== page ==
Pain complaints in patients with fibromyalgia versus chronic fatigue syndrome
Individuals with fibromyalgia (FM) and/or chronic fatigue syndrome (CFS) report arthralgias and myalgias. However, only persons
with FM alone exhibit abnormal pain responses to mild levels of stimulation, or allodynia. We identify the abnormalities in
the neuroendocrine axes that are common to FM and CFS as well as the abnormalities in central neuropeptide levels and functional
brain activity that differentiate these disorders. These two sets of factors, respectively, may account for the similiarities
and differences in the pain experiences of persons with FM and CFS.
Available from: Mira Meeus
- "In consequence, much interest has recently been expressed in the possible role of the autonomic nervous system in the pathogenesis of chronic pain and fatigue syndromes, like fibromyalgia (FM) and the chronic fatigue syndrome (CFS) . Both are considered as related syndromes, supported by the high percentages of overlap between the two syndromes (35–70%) , but in the meantime substantial differences have been reported  . "
[Show abstract] [Hide abstract]
ABSTRACT: The goal of this systematic literature review is to determine whether there are differences and similarities in heart rate variability (HRV) between adult patients with Fibromyalgia (FM), Chronic Fatigue Syndrome (CFS), and healthy pain-free control subjects.
To obtain relevant articles, PubMed and Web of Knowledge were searched for case-control studies. Selection of the literature was based on selection criteria ascertaining studies with adult human patient groups comparing HRV. Risk of bias and levels of evidence were determined.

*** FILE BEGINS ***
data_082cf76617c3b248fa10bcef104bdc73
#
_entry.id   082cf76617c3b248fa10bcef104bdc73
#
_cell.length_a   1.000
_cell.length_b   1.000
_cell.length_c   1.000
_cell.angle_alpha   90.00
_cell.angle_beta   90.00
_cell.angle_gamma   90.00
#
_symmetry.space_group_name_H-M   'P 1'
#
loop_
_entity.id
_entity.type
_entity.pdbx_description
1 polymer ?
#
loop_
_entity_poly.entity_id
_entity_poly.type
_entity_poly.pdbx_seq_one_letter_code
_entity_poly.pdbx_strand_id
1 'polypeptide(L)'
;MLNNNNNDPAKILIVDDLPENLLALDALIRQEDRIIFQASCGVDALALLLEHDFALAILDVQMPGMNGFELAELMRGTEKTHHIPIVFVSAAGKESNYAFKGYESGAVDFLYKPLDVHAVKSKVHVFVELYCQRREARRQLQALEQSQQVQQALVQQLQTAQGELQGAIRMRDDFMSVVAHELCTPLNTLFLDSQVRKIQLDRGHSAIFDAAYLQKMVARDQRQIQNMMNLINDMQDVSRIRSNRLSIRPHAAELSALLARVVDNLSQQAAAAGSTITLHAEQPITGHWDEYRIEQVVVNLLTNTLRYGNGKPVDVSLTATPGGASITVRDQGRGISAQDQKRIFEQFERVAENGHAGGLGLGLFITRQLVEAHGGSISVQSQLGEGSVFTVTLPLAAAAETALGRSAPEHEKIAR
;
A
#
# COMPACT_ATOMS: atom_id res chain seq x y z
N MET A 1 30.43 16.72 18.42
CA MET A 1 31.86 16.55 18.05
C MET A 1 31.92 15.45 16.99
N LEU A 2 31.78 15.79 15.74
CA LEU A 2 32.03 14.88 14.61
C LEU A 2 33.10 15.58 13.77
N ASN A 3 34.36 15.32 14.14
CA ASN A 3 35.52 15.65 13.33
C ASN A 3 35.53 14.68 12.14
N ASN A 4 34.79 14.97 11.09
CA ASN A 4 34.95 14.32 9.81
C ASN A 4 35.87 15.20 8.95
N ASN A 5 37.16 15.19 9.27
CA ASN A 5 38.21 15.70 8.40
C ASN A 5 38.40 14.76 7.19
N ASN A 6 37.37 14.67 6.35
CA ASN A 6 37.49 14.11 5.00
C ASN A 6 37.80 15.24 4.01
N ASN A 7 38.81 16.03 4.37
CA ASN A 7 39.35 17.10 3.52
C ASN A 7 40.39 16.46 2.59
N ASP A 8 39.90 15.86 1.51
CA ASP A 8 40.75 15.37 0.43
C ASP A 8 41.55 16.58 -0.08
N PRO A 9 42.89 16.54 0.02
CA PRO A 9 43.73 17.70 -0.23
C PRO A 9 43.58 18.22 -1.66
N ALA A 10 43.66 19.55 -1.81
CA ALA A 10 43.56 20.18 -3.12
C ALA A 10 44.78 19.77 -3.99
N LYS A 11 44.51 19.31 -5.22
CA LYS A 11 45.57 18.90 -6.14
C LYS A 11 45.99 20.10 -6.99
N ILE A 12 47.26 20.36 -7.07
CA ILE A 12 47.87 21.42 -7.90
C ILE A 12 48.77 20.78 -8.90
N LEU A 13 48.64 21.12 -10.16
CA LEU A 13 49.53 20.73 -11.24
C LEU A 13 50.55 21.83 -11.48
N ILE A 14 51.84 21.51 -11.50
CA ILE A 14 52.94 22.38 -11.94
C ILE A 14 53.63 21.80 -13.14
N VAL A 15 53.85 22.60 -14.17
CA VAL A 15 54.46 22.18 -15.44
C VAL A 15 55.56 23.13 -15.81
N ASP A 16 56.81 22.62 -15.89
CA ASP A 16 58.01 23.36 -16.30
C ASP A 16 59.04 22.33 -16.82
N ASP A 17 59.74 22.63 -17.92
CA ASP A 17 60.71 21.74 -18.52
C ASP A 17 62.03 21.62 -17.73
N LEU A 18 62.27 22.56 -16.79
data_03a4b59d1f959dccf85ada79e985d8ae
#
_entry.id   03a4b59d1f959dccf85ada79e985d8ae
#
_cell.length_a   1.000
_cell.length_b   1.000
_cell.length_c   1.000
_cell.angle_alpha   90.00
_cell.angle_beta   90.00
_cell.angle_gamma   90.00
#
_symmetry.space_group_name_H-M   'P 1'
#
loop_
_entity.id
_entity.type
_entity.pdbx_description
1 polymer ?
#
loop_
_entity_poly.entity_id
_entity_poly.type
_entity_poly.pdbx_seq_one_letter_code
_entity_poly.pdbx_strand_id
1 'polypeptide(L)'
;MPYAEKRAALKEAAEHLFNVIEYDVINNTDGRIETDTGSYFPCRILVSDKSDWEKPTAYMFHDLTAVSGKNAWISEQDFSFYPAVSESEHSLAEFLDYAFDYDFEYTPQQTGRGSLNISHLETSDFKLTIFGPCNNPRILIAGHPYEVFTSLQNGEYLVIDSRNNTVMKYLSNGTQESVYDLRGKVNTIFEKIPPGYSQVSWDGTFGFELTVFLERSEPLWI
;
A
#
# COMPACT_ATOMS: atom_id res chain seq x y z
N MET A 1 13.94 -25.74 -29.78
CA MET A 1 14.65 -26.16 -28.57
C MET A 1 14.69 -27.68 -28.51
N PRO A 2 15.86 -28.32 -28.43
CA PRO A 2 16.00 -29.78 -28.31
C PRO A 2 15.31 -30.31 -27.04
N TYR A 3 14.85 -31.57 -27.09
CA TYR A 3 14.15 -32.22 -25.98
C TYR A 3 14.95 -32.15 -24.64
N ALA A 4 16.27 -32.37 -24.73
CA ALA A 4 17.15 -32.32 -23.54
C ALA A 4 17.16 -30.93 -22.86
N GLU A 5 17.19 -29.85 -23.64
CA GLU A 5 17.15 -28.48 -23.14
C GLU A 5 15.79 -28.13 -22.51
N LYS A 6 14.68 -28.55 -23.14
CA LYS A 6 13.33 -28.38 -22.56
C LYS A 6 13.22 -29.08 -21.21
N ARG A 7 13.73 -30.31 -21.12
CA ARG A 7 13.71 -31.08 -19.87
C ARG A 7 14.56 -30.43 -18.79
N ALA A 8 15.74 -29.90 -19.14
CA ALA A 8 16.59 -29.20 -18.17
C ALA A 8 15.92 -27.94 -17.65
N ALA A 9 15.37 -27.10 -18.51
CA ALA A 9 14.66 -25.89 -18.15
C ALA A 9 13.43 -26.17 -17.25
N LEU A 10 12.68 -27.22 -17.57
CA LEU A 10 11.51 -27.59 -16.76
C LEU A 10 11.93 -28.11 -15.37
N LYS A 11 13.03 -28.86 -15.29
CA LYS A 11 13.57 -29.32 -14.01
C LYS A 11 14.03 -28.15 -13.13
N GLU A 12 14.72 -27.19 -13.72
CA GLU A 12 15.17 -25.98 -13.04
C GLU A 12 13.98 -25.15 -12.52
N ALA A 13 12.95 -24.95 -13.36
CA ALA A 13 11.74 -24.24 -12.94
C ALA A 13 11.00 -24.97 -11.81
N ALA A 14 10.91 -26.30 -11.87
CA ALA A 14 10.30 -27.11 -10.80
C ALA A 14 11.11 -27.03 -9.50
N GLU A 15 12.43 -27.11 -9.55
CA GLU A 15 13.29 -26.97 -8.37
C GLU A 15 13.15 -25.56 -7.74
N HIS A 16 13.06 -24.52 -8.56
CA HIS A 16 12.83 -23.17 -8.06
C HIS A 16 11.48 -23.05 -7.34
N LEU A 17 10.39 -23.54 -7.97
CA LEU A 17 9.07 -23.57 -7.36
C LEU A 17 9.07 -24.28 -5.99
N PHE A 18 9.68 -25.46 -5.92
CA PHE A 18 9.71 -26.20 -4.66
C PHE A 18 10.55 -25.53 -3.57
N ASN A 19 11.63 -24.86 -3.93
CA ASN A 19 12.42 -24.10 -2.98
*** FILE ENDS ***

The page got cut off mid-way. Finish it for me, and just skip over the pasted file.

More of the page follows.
Sixteen case-control studies were included, 10 comparing FM patients to controls and 6 comparing CFS patients to controls. Methodological quality was moderate to good. Both time domain and frequency domain measurements were used. The majority of the researchers observed lower HRV in FM patients compared to healthy control persons, as well as increased sympathetic activity and a blunted autonomic response to stressors. Resistance training improved HRV in FM patients. In CFS patients HRV was only reduced during sleep.
FM patients show more HRV aberrances and indices of increased sympathetic activity. Increased sympathetic activity is only present in CFS patients at night. Since direct comparisons are lacking and some confounders have to be taken into account, further research is warranted. The role of pain and causality can be subject of further research, as well as therapy studies directed to reduced HRV.
Available from: Paul Joel Goodnick
Available from: José Ignacio Lao-Villadóniga
Data provided are for informational purposes only. Although carefully collected, accuracy cannot be guaranteed. The impact factor represents a rough estimation of the journal's impact factor and does not reflect the actual current impact factor. Publisher conditions are provided by RoMEO. Differing provisions from the publisher's actual policy or licence agreement may be applicable.